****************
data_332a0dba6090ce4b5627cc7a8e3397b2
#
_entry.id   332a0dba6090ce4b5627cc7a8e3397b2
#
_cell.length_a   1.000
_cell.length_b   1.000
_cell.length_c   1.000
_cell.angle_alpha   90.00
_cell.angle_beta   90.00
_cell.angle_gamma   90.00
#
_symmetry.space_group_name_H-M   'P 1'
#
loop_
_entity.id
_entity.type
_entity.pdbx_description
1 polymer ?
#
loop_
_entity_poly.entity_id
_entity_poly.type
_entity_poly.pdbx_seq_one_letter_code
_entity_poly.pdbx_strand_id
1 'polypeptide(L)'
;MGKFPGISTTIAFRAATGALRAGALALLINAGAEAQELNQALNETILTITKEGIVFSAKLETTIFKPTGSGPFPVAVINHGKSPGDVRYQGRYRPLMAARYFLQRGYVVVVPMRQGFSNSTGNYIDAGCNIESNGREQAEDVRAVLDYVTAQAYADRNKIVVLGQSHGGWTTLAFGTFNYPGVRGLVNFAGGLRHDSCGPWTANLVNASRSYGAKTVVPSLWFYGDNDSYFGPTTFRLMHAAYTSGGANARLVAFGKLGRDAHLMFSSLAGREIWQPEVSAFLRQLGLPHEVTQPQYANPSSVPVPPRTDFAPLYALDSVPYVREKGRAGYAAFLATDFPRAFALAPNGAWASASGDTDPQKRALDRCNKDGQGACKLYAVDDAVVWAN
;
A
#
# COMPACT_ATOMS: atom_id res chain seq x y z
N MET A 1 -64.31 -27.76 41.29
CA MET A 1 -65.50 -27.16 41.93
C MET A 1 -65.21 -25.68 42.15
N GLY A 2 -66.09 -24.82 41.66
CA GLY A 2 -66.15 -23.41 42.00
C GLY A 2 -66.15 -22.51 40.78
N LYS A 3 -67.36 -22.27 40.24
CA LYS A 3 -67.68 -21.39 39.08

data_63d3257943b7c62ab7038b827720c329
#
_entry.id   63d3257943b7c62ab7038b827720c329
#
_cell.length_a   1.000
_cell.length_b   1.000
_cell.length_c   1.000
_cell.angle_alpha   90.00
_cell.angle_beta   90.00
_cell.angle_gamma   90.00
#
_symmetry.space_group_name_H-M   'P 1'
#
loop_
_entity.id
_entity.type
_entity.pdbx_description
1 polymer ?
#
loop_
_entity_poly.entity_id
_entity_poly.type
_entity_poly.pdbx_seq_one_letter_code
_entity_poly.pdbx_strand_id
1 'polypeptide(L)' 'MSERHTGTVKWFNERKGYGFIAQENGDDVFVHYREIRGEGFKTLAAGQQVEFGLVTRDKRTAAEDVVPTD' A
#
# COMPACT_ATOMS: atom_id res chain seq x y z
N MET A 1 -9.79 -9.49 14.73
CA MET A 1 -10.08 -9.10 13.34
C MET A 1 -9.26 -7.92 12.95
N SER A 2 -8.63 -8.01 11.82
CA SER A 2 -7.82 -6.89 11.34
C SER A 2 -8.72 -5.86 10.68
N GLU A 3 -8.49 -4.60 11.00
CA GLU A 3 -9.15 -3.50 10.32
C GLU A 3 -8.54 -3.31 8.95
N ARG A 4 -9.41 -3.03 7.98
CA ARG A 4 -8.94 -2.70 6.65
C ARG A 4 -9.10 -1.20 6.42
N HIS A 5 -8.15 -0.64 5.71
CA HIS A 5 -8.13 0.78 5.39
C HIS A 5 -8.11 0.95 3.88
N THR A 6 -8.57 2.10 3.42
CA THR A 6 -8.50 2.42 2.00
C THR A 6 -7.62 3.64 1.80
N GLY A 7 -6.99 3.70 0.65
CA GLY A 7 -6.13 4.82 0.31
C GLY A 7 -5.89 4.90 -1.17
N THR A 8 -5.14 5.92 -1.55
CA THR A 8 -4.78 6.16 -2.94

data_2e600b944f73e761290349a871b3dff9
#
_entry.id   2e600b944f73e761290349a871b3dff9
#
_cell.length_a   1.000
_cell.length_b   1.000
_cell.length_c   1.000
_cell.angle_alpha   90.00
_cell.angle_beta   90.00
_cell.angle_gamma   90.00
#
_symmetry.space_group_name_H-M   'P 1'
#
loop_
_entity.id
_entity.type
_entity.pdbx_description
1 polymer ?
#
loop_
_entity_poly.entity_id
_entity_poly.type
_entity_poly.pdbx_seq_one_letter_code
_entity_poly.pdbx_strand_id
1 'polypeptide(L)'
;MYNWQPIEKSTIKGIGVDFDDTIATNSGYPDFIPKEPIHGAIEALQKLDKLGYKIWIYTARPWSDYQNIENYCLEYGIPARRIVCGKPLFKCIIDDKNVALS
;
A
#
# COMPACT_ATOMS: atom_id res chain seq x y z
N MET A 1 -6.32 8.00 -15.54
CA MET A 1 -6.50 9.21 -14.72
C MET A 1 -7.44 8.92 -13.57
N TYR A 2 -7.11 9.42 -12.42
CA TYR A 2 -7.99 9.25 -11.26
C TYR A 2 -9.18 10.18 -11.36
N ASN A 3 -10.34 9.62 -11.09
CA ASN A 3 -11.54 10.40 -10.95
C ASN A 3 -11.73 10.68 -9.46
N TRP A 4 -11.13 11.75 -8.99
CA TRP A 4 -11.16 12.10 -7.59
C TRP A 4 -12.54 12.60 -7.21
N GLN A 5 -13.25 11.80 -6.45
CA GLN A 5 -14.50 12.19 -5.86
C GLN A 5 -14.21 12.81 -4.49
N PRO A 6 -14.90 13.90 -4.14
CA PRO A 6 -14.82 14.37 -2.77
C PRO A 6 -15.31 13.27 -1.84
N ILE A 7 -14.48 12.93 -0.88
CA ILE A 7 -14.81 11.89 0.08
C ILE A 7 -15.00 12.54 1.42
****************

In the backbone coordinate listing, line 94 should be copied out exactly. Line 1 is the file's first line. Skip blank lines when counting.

_cell.length_b   1.000